Microsoft’s data centres are pretty “green”. And when I say green, I mean that they build & install only what they absolutely need, and they focus very heavily on power. A common measurement stick is Power Usage Effectiveness (PUE), which Wikipedia defines as:
… how much energy is used by the computing equipment (in contrast to cooling and other overhead).
The lower the number, the better. Microsoft does not share their PUE publicly, but according to the Green (Low Carbon) Data Center Blog the:
… PUE figures for its newest data centers which range from 1.13 to 1.2.
That’s an incredibly efficient achievement. I know quite a bit about how Microsoft do this, but I’m under NDA, after NDA, after NDA 🙂 All I can say is jump at the chance if you ever have an opportunity to tour on of the Microsoft Global Foundation Services modern data centres.
So what drives Microsoft? Sure, getting the likes of Greenpeace on your side is always good,especially when trying to sell business to environmentally sensitive customers. But the biggest reason for electrical efficiency is to save money. Electricity is only becoming more and more expensive. Data centers are growing in size and number, and are competing for this limited resource with each other, and with us (customers, consumers, businesses, etc). So saving a hundredth from a PUE figure could be worth millions of dollars every year (if not more!).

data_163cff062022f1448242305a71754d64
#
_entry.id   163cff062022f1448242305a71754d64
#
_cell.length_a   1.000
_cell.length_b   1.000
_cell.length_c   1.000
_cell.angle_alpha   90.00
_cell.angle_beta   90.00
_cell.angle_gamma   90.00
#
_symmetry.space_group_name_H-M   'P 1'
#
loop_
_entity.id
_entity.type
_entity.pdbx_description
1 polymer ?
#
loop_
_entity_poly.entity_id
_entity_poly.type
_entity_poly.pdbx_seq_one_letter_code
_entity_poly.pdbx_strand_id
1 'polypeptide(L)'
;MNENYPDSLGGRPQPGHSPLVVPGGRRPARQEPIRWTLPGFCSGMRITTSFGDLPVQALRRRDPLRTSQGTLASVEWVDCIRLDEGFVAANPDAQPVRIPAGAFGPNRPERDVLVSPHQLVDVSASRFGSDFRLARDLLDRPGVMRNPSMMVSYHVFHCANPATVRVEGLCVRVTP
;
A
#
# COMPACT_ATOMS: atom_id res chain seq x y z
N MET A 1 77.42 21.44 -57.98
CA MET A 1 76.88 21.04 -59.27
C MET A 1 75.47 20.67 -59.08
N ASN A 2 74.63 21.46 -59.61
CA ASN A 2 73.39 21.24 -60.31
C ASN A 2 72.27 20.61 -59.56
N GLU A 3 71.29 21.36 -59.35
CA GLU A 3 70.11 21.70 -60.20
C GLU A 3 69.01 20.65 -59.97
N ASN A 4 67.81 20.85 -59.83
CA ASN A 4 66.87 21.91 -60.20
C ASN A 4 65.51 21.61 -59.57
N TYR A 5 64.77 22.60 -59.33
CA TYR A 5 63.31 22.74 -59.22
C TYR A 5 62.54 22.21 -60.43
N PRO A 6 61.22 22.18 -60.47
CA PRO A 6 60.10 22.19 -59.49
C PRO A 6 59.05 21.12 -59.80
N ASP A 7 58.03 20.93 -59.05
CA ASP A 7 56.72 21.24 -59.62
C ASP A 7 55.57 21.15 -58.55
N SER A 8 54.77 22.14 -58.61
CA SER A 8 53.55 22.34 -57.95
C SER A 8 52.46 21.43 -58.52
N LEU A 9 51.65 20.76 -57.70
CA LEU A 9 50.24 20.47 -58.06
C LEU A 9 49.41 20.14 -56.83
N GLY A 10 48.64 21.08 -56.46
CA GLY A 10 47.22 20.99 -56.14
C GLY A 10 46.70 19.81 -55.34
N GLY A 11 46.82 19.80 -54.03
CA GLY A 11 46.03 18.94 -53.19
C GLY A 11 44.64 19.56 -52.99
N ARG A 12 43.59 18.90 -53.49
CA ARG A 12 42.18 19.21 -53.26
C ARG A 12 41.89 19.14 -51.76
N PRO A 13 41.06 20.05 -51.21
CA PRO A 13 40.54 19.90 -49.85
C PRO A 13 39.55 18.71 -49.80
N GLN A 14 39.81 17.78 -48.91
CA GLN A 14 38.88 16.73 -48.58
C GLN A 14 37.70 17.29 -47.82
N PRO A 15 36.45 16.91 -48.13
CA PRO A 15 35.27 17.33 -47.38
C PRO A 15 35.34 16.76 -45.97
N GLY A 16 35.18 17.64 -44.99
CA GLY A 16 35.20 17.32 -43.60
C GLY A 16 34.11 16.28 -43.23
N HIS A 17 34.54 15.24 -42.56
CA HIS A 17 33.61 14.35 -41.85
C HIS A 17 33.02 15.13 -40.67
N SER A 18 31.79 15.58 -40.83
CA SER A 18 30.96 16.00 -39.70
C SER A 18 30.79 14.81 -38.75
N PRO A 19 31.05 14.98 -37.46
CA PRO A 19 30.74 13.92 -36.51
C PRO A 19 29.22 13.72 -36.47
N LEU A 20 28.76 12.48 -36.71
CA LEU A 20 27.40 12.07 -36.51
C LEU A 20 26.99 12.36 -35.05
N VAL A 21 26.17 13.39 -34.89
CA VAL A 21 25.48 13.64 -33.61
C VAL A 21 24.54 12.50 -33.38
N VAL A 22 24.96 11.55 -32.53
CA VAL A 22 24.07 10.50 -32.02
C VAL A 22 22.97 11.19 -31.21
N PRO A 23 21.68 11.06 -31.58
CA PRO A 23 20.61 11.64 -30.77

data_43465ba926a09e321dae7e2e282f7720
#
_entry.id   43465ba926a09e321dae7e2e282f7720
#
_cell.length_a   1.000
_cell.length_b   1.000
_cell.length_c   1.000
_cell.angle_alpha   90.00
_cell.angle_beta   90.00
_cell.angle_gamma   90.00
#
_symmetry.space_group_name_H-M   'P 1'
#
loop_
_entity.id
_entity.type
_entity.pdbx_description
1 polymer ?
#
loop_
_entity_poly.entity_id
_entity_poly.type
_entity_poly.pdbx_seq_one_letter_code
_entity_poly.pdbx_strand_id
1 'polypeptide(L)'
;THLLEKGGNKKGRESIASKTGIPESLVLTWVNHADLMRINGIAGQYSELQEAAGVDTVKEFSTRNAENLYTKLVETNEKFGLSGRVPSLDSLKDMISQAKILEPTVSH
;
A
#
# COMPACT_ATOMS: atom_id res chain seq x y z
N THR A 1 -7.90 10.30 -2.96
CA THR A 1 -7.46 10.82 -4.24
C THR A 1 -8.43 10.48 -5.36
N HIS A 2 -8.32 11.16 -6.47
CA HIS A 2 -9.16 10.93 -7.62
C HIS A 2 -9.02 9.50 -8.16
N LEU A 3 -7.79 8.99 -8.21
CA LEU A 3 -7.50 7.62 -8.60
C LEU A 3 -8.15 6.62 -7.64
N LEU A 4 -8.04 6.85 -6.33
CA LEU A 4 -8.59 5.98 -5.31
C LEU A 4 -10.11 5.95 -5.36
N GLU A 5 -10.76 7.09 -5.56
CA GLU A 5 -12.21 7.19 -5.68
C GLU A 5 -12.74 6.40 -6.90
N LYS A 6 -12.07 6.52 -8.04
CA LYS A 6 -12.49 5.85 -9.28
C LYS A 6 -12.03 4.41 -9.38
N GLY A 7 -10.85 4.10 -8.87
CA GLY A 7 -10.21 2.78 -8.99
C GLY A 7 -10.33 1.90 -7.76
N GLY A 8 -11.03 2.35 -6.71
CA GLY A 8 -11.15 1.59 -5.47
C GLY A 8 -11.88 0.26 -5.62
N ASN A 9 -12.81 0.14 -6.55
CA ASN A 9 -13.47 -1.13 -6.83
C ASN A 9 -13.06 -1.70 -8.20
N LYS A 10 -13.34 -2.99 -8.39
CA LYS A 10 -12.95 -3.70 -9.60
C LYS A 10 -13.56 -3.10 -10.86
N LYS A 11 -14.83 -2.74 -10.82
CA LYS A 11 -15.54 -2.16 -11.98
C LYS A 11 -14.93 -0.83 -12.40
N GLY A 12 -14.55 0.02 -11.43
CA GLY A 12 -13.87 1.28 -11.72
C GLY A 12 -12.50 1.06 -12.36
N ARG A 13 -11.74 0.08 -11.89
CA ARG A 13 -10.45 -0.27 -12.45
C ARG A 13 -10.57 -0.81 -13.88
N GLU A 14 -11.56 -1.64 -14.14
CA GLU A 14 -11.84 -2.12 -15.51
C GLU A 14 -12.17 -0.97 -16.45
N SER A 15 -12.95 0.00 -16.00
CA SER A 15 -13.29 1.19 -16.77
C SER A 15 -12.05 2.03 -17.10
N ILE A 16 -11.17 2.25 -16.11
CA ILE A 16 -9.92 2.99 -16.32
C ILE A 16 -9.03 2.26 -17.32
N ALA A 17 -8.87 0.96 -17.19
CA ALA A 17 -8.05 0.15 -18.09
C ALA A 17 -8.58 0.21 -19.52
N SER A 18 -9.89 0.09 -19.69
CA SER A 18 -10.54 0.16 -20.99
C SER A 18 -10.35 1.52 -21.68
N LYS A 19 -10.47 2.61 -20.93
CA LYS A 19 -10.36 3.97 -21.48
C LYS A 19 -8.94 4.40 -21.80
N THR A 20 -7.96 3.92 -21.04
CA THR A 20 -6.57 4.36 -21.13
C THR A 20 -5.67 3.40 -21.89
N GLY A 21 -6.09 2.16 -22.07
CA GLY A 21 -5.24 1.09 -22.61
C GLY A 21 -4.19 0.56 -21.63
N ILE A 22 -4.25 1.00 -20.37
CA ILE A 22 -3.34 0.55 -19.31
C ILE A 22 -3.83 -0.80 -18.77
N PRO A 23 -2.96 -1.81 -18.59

According to Fool.com, Microsoft has gone one step further by acquiring 20 years of power supply from a wind farm in Illinois, USA. This produces 175MW of power, all for Microsoft! And before that, Microsoft agreed to purchase 100% of production from a wind farm in Texas.
In theory, this is a renewable energy source with a pretty fixed cost. That contrasts nicely with competing for electricity from producers that are using dwindling carbon-based fuels. The strategy allows Microsoft to budget long-term, and it doesn’t hurt that renewable power will get a nod of approval from those wearing vegan trousers. It makes sense that Microsoft will continue this trend worldwide, thus making property costs and climate the only variations in the cost of operating Azure in different regions.